A Second Life Shutdown?
A few months ago, I blogged
about Second Life
- the online world with a real economy. One player in that economy is AxisVR, LLC, which operates a couple of on-line office buildings and two very large conference centers - one in the middle of a space station. Very cool stuff. I recently got a hold of the following e-mail that AxisVR sent out to members of its in-world "group:"
Unfortunately, the rent has fallen behind quite a bit, and I will be dissolving this group and reclaiming the land shortly. I'll wait a few hours to give everyone a chance to take any objects they do not want returned. (No copy object that are owned by the group do get permanently lost when items are returned so please take anything you do not want to lose).
Sort of like the standard message to employees - we are about to hand the keys over to the landlord so make sure you clear out your personal belongings
. Is the business folding? Are they just taking down some of the virtual buildings? Is the real estate on the auction block? I don't know the answers, but I might post again if I find out.
Labels: axisvr, second life
Domain Names: contract right or something more
Judge Illston, U.S. District Court Judge for the Northern District of California, recently issued an interesting decision about the nature of a domain name as an asset and, of tangential interest, where that asset is located. In Office Depot, Inc. v. Zuccarini
, 2007 WL 2688460 (N.D. Cal. 2007), Judge Illston appointed a receiver to take control over and liquidate domain names owned by the infamous cybersquatter, John Zuccarini. On the way, she held that a domain name is property and that property can be located where the domain name's registry and registrar are located.
DS Holdings (the holder of Office Depot's judgment against Zuccarini) sought appointment of a receiver to sell Zuccarini's domain names. Zuccarini objected, holding that the domain names were not located in California and, thus, under California law, the District Court for the Northern District of California was not the proper forum for the receivership request. The Court noted this raised a two part question. First, is a domain name property? Second, where is that property located?
A Virginia court, in 2000, held that a domain name is really nothing more than a contract between the domain name holder and the domain name registrar. However, Judge Illston followed the applicable 9th Circuit law holding that a domain name constitutes a form of intangible property right, as set forth in Kreman v. Cohen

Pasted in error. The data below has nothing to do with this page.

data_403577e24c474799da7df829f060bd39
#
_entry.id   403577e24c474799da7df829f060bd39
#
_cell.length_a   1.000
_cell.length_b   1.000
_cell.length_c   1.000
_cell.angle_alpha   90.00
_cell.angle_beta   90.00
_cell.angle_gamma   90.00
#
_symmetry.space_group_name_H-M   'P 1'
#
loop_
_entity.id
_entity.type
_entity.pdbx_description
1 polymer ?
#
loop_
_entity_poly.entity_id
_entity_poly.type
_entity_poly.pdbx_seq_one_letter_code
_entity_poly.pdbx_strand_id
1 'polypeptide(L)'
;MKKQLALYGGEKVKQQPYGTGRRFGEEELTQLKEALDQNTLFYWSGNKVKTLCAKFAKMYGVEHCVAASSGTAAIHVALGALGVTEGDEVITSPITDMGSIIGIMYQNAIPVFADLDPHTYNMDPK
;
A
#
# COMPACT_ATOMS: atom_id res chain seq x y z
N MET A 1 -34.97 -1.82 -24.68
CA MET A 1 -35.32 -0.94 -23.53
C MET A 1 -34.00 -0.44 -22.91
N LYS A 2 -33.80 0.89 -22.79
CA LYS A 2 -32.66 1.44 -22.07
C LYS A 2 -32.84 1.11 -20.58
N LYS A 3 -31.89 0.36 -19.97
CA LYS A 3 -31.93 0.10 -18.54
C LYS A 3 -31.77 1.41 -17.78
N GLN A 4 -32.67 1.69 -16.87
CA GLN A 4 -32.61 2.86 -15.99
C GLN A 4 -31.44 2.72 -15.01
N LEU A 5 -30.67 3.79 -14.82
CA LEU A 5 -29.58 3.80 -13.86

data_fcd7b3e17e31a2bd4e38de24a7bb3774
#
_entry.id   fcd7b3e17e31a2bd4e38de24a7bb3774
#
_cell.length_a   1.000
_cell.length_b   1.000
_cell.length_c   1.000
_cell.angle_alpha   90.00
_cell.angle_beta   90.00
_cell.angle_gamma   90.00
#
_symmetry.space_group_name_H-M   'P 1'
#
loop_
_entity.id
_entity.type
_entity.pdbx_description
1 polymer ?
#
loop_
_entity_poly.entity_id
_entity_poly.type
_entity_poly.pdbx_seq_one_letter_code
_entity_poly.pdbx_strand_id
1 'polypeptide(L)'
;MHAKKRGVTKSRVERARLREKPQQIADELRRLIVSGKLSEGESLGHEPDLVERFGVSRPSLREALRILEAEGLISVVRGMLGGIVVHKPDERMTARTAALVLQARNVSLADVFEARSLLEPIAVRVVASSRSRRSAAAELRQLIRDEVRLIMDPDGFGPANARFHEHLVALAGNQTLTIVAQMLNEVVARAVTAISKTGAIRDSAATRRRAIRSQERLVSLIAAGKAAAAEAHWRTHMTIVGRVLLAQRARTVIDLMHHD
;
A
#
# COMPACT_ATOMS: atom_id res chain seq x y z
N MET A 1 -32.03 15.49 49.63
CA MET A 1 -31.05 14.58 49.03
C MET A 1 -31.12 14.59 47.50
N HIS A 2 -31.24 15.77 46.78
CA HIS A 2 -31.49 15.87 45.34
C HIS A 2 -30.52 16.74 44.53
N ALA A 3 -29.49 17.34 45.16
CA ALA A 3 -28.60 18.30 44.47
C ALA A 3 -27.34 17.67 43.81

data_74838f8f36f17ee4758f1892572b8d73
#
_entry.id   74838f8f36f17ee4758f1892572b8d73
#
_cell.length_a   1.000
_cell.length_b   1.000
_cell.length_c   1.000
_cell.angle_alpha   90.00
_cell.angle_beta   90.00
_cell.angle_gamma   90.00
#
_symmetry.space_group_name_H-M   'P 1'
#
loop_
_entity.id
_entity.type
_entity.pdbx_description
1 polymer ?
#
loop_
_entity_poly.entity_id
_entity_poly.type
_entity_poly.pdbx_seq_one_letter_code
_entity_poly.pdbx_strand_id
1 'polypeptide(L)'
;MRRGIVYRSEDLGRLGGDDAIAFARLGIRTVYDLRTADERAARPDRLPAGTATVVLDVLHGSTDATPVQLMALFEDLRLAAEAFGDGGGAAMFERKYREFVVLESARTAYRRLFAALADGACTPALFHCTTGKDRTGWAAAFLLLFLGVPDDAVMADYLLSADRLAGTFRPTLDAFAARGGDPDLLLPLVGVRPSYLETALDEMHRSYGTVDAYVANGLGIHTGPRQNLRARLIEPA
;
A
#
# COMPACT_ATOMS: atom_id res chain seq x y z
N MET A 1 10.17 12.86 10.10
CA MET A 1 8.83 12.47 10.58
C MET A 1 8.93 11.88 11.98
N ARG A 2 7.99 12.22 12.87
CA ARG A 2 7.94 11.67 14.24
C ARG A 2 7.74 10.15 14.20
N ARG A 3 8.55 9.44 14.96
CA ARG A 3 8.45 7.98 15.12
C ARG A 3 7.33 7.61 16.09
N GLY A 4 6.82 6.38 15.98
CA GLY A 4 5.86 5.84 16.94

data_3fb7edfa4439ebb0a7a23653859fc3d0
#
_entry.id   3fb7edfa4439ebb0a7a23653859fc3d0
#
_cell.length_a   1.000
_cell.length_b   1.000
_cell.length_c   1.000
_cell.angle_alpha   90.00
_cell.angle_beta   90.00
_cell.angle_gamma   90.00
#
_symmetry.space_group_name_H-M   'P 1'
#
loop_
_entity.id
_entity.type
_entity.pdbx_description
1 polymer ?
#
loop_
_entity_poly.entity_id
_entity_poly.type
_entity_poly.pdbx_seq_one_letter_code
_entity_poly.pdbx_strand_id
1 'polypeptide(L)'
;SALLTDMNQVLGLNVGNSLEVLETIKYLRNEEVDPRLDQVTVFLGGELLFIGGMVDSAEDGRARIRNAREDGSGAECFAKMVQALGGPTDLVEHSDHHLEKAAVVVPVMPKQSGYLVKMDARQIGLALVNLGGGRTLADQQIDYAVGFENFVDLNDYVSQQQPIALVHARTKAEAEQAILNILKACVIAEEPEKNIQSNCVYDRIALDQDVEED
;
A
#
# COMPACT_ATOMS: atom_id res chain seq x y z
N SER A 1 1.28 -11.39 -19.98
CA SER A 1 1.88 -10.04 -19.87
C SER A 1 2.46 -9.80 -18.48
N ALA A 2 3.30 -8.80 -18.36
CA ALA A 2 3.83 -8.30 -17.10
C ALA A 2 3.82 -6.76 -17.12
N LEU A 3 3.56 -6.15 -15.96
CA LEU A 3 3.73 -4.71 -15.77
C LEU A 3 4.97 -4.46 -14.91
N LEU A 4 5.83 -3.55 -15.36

, 337 F.3d 1024 (9th Cir. 2003). (see Warren E. Agin, I'm a Domain Name. What Am I? Making Sense of Kremen v. Cohen
, 14 J. BANKR. L. & PRAC. 3 (2005)).
But where is that asset located? Domain names are managed through central registries - and there is only one central registry for each top level domain (ie .com, .org, etc.) The registry for Zuccarini's domain names was Verisign, located in California. However, domain name owners don't deal directly with the registry. They deal with domain name registrars, who are delegated the job of contracting with the domain name owners. And, typically, one goes to the domain name registrar to enforce or effect a transfer of ownership. For Zuccarini's domain names, the registrars were in Virginia, Washington, Germany and Israel. So, what is the proper forum? Judge Illston considered a number of options, but in the end held that the domain name exists in the location of both the registrar and the registry. Motion to appoint a receiver granted.
Labels: domain names, kremen, umbro
New Mexico Court Adopts "Actual Test," Defines New "Footstar Test."
In In re Aerobox Composite Structures, LLC
, 2007 WL 2178045 (Bankr. D. N.M. 2007), the bankruptcy court for the District of New Mexico has adopted the actual test. Tubus Bauer GmbH had licensed patents to Aerobox. When Aerobox filed its chapter 11 petition, Tubus Bauer filed a motion to compel Aerobox to reject the license, relying on the Catapult
Judge McFeeley denied the motion, based on application of the actual test set forth in Institute Pasteur v. Cambridge Biotech Corp.
, 104 F.3d 489 (1st Cir. 1997). Along the way, he made a couple of interesting points.
First, he addressed the Debtor's argument that the patent license was not executory. In this particular case, the license was pre-paid. The Court found material performance remained on both sides as a result of standard anciliary provisions found in the license. The licensee had an obligation to refrain from selling certain technology separately and to maintain confidentiality. The licensor had an obligation to defend the patent. These provisions were enough to make the license executory.
Second, the Court defined a new "Footstar Test."
In the Footstar
decision, the Court reasoned that for purposes of section 365(c) the term "trustee" means only that, and does not encompass the term "debtor in possession." Thus, section 365(c) can only affect the right of a trustee to assume a contract, not a debtor in possession. The Aerobox
decision referred to this as the "Footstar Rule" and applied it as an alternative basis for reaching its result.
Labels: assignment, assumption, patent license